Reviewed by Fran Edwards
Barry Manilow had his tongue firmly planted in his cheek when he wrote this show. Full of his style of music, some ballads, some just plain fun it is bound to get feet tapping.
What this show needs more than anything is enthusiasm from the cast and director Max Rayner has that in this production. MD Gordon Combes leads a brassy ensemble, which punched out numbers like Dancing Fool and Caramba giving the dancers plenty to move to with Carmel Vistoli’s choreography. The sound was generally very good except for a slightly errant horn in the second act.
The first time leads were well matched. Mason Somerville made a very endearing Stephen/Tony, he sings well can definitely move and has good stage presence. Jacinta Vistoli as Samantha/Lola can dance well and handles most of the singing, but struggles in the slower numbers. She also has good presence, but needs to anchor her accent a little better.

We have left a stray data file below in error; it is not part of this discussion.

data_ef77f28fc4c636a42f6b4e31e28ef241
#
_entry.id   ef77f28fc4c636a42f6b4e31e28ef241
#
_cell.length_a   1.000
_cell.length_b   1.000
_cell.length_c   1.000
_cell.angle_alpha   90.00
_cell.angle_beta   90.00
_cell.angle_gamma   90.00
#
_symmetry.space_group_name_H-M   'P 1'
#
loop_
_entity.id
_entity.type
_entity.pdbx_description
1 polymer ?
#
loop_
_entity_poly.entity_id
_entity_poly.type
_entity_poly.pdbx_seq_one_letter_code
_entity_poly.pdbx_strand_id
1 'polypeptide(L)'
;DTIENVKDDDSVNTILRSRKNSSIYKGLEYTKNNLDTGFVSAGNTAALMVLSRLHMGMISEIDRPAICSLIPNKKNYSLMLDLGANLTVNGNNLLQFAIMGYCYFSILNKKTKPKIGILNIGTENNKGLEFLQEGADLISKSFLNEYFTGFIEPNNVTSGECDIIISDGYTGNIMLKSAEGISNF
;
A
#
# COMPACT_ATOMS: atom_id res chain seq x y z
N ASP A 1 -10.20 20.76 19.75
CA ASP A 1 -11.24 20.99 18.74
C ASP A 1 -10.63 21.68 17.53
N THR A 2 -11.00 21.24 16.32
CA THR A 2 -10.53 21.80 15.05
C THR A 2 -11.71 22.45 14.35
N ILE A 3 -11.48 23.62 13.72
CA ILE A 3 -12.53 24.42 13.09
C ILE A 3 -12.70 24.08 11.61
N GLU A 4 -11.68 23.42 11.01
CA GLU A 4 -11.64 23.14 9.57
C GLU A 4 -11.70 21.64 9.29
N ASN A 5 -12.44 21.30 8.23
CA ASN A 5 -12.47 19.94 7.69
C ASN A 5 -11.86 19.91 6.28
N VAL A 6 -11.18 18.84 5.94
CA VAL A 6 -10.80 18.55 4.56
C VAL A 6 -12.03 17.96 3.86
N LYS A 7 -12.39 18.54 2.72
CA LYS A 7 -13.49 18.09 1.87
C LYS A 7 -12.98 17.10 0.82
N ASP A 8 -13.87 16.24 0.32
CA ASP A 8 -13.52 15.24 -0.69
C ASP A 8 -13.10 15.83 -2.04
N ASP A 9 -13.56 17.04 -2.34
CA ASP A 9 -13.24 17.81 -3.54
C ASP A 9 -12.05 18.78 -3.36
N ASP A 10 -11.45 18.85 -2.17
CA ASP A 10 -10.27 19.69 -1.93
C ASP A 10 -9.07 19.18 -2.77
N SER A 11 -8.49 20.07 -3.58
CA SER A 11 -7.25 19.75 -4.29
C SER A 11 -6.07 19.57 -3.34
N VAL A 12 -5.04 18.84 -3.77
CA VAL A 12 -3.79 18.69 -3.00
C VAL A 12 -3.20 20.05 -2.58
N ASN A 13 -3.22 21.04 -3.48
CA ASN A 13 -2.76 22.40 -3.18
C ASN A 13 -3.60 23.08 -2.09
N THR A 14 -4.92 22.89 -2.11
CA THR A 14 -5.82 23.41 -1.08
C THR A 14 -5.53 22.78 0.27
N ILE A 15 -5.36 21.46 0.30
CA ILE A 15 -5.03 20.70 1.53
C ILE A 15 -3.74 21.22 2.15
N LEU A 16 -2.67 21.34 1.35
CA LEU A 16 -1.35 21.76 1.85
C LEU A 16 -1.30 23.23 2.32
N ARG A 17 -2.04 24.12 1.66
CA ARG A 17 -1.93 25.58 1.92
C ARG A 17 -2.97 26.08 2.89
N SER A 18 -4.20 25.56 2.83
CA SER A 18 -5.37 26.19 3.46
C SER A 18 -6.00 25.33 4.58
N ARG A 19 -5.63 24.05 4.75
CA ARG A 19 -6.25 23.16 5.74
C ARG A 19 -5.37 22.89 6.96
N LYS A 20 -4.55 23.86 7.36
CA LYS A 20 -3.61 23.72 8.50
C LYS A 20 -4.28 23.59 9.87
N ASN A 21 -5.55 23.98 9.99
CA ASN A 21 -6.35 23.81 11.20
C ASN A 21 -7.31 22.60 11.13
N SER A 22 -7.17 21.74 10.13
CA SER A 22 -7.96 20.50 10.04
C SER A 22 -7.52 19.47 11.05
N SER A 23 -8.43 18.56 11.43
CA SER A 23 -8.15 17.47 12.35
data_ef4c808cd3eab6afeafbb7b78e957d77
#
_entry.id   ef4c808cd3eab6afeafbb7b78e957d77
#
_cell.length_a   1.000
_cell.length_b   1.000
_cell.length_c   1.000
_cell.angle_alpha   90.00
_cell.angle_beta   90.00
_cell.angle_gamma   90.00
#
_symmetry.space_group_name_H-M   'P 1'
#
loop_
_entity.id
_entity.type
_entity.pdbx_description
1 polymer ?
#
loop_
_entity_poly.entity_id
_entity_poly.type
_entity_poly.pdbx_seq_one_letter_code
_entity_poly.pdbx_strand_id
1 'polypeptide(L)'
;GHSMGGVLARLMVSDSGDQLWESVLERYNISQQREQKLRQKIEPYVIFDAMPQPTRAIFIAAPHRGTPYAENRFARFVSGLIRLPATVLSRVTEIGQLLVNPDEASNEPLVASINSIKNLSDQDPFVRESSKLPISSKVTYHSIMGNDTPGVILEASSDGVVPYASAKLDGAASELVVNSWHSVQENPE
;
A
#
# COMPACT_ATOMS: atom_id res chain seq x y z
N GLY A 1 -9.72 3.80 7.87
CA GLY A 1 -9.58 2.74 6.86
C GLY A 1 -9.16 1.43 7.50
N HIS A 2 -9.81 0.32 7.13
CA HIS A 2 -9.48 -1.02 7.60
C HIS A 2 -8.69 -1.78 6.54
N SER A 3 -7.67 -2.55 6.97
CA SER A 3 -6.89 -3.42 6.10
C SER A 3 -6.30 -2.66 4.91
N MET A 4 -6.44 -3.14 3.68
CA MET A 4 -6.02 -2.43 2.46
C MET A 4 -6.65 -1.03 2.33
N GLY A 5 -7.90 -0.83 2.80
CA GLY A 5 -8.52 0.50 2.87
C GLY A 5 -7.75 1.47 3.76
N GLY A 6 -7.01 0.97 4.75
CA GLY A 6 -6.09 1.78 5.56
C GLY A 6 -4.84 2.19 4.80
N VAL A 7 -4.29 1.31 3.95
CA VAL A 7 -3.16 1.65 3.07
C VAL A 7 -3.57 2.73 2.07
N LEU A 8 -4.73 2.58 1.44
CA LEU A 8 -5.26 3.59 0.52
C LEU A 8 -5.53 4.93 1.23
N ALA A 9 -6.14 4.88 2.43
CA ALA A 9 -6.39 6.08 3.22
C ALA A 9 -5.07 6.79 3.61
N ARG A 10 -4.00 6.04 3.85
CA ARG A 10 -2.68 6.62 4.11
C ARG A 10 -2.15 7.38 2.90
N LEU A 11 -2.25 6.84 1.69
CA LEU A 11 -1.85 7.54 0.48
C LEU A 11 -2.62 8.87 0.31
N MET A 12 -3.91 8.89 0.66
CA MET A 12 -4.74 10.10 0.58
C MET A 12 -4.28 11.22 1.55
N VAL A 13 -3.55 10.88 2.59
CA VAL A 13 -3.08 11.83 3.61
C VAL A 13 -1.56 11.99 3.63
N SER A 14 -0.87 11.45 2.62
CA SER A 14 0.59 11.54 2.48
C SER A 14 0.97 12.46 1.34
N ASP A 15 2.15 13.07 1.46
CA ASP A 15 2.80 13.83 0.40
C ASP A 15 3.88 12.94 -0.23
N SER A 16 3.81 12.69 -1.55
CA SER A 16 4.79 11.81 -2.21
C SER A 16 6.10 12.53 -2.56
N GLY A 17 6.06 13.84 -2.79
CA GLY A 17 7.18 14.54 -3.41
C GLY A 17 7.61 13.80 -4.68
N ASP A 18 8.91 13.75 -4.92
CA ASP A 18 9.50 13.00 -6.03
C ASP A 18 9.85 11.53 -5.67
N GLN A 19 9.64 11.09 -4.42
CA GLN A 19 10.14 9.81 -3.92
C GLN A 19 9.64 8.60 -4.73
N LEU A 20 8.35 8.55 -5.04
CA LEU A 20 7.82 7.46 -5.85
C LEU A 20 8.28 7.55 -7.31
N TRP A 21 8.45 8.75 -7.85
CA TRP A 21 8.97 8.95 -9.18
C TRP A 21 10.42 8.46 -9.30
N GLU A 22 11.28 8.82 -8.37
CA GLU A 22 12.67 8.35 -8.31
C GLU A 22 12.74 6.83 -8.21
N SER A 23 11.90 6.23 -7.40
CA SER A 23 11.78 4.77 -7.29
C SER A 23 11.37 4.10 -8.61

In her entrance scene Linda Lawson did not convince as big star Conchita Alvarez, but she hit the mark in the second act making the part hers when she could dance and get angry. Andy Pettigrew made a convincing gangster, but Rico’s song was only just in his range.
Gladys Murphy, played by Jenny Brown, is one of the comedy roles and Brown is a perfect foil for the irascible Brendan Cooney as Sam Silver. Cooney steals nearly every scene he is in with his larger than life portrayal.
There are many colourful dance numbers, executed with energy and commitment. The ensemble plays lots of minor roles, and also moves the set. The set design by Ole Wiebkin is a mixture, some scenes brought to life with colourful drops and moving set pieces and others use a virtually bare stage. Costumes are colourful and bring the era to life, although I expected more showgirl costumes.
In all this a fun night out, full of colour and high energy. It’s nice to see The Met venturing into new areas!